Types of Canine Seizures

animalCOLLAGE

Dr. Joel Todd Leroy Prince, a veterinarian with Elmhurst Animal Care Center and other area practices, maintains a particular professional interest in animal neurology. As a board-certified practitioner, Dr. Joel Todd Leroy Prince concentrates his practice on this and other disorders of small animals.

Seizures in dogs can take a number of forms. Perhaps the best known is the generalized or tonic-clonic seizure, a condition in which the dog falls to the ground and displays convulsions, rigidity of the limbs, and breathing disturbances. Limb rigidity is more pronounced in a grand mal tonic-clonic seizure, which also features loss of consciousness and a paddling of the limbs during the event’s clonic phase. In a more mild seizure, the dog may remain conscious throughout the episode.

The generalized seizure is a result of abnormal electrical function throughout the brain. If the abnormal activity is localized to one part of the brain, the resultant partial seizure causes abnormal involuntary movements on one side or in one part of the body. The related, though differently presenting, complex partial seizure, also known as a psychomotor seizure, manifests with behavioral rather than purely physical disturbances. As a result of abnormal and disturbing sensory input, the dog may act out aggressively, appear fearful, or experience digestive distress, though other behavioral symptoms are also possible.

Most seizures last only seconds to minutes, though some dogs can suffer from an extended seizure known as a status epilepticus. These seizures last 30 minutes or more with no return to consciousness. These may appear similar to cluster seizures, which occur in sequence with very few periods of consciousness in the interim. Both are serious medical emergencies and require immediate care, though all canine seizures signal the need for medical attention.

The Small Animal Veterinarian

Dr. Joel Todd Leroy Prince, a graduate of the veterinary medicine program at the University of Illinois, has more than 25 years of veterinary experience. Dr. Joel Todd Leroy Prince practices as a board certified small animal veterinarian at the Elmhurst Animal Care Center.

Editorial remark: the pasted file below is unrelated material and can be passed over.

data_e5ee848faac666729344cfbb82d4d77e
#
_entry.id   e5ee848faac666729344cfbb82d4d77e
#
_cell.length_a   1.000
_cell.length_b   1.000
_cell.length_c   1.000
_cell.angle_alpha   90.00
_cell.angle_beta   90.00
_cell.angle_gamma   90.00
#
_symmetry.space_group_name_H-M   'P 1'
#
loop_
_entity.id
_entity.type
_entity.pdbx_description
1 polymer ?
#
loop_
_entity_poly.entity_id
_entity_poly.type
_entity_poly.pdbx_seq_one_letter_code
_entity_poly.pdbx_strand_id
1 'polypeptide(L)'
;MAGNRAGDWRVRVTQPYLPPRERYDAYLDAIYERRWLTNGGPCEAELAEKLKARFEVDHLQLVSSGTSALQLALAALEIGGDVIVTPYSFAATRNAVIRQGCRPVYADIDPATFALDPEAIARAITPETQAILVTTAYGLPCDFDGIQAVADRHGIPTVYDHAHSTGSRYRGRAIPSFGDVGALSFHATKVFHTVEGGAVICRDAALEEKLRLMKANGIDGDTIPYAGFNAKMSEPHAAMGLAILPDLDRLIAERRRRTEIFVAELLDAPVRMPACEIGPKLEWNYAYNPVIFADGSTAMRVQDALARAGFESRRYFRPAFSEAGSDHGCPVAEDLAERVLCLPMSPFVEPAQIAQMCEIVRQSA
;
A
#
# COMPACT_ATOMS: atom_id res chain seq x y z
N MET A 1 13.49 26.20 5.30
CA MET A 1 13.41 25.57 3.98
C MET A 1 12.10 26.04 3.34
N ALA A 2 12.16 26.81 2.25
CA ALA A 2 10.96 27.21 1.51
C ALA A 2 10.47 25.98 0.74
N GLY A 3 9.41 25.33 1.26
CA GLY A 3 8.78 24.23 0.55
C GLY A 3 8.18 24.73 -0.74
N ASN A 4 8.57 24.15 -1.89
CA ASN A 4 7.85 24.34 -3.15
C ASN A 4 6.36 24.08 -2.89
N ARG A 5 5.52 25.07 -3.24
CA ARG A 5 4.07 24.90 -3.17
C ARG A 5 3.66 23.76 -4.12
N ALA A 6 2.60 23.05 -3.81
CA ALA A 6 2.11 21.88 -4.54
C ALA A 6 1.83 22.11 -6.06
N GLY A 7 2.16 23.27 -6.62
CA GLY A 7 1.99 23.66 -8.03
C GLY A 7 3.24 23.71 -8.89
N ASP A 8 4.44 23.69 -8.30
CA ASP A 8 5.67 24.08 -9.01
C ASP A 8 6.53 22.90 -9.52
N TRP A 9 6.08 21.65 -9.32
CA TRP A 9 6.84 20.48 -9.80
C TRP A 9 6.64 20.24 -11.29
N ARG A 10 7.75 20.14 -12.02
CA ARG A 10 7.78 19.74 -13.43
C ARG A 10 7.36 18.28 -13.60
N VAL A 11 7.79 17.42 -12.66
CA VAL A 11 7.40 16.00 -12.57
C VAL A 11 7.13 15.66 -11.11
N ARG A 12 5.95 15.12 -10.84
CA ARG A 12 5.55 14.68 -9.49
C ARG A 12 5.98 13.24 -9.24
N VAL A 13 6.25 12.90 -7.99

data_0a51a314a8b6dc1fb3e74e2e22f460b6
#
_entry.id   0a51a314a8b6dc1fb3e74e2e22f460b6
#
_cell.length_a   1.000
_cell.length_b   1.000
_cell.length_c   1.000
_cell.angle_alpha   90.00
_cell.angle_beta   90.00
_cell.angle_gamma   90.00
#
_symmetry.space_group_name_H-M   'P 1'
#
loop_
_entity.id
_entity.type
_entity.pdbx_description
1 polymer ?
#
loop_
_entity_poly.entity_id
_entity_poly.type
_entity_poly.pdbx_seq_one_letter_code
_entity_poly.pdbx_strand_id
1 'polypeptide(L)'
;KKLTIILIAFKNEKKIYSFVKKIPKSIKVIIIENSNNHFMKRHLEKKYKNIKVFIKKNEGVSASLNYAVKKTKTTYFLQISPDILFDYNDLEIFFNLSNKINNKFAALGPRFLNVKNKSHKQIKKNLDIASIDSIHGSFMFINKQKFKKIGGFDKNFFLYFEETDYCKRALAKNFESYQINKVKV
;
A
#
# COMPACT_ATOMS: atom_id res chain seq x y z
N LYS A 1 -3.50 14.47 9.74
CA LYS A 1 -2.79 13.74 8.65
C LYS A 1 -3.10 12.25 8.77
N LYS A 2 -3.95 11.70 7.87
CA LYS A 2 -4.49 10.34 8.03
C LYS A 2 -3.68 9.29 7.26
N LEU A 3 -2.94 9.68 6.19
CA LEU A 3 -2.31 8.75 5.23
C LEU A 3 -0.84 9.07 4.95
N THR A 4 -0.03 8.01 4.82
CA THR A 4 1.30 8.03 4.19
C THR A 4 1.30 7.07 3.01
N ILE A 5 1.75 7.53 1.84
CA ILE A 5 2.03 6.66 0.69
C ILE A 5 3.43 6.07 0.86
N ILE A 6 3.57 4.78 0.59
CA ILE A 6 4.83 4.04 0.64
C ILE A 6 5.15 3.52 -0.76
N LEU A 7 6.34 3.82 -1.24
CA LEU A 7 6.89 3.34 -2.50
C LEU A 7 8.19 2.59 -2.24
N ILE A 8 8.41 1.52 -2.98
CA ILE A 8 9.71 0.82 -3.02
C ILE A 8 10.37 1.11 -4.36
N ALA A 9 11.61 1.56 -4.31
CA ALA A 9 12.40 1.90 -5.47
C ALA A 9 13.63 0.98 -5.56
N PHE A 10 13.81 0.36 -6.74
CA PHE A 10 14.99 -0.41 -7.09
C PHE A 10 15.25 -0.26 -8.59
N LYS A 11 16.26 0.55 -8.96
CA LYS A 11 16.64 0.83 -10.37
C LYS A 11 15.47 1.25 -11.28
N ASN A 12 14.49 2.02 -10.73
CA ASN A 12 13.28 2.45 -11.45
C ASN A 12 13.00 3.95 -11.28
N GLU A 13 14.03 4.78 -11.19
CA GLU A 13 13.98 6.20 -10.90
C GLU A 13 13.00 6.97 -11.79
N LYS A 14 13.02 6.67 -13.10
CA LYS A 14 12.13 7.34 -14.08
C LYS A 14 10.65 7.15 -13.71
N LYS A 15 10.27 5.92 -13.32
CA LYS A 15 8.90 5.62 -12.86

According to the American Veterinary Medical Association (AVMA), the majority of veterinarians serve in private practice, with some of them opting to work solely on small animals and others catering to both small and large animals.

The role of a small animal veterinarian is to treat a wide array of pets and companion animals. While many individuals associate small animal veterinarians with dogs and cats, they may not be aware that they are also trained to handle small birds, reptiles, and other small mammals.

Small animal veterinarians conduct general checkups, administer routine vaccines, prescribe medication, and perform tooth cleaning. They also perform common surgical procedures such as spaying and neutering. Though they typically engage with patients and pet owners in clinic examination rooms, small animal veterinarians are able to practice in a variety of environments.

Kennel Cough in Dogs

Dr. Joel Todd Leroy Prince serves as a partner at Elmhurst Animal Care Center in Illinois. As a veterinarian, he provides care to beloved family pets and strives to help them live long and happy lives. Among Dr. Joel Todd Leroy Prince’s areas of expertise are common pet diseases, such as kennel cough.

Kennel cough is a condition that affects many dogs at some point in their lives. It is highly contagious and often spreads in areas where many dogs are housed together, such as kennels (hence the name “kennel cough”). It affects dogs’ respiratory systems and can result in a variety of symptoms. Possible symptoms include a hacking cough and retching. The dog might also make a honking sound when coughing. The condition might be caused by a variety of viruses.

If a pet owner suspects kennel cough, he or she should take the dog to a veterinarian. The condition is often most serious in young dogs, who do not yet have fully developed immune systems, and older dogs, whose immune systems are no longer in peak condition.

Becoming A Small Animal Veterinarian

Joel Todd Leroy Prince is a partner with the Elmhurst Animal Care Center in Elmhurst, Illinois. As a veterinarian with more than 25 years of experience, Joel Todd Leroy Prince is board certified in small animal practice.

Small animal veterinarians must complete an accredited DVM program before completing additional work to become licensed to handle cats, dogs, exotic animals, and other companion pets like birds. According to studies conducted by the American Veterinary Medical Association (AVMA), about three quarters of licensed veterinarians work in a private practice, with many choosing to focus on small animals and pets. While vets must graduate from a DVM program and then pass the North American Veterinary Licensing Exam (NAVLE) before becoming eligible to practice on small animals, most vets make the decision because they want to work on pets rather animals that serve other purposes. Accordingly, many small animal veterinarians will also treat larger companion animals such as horses or large canines.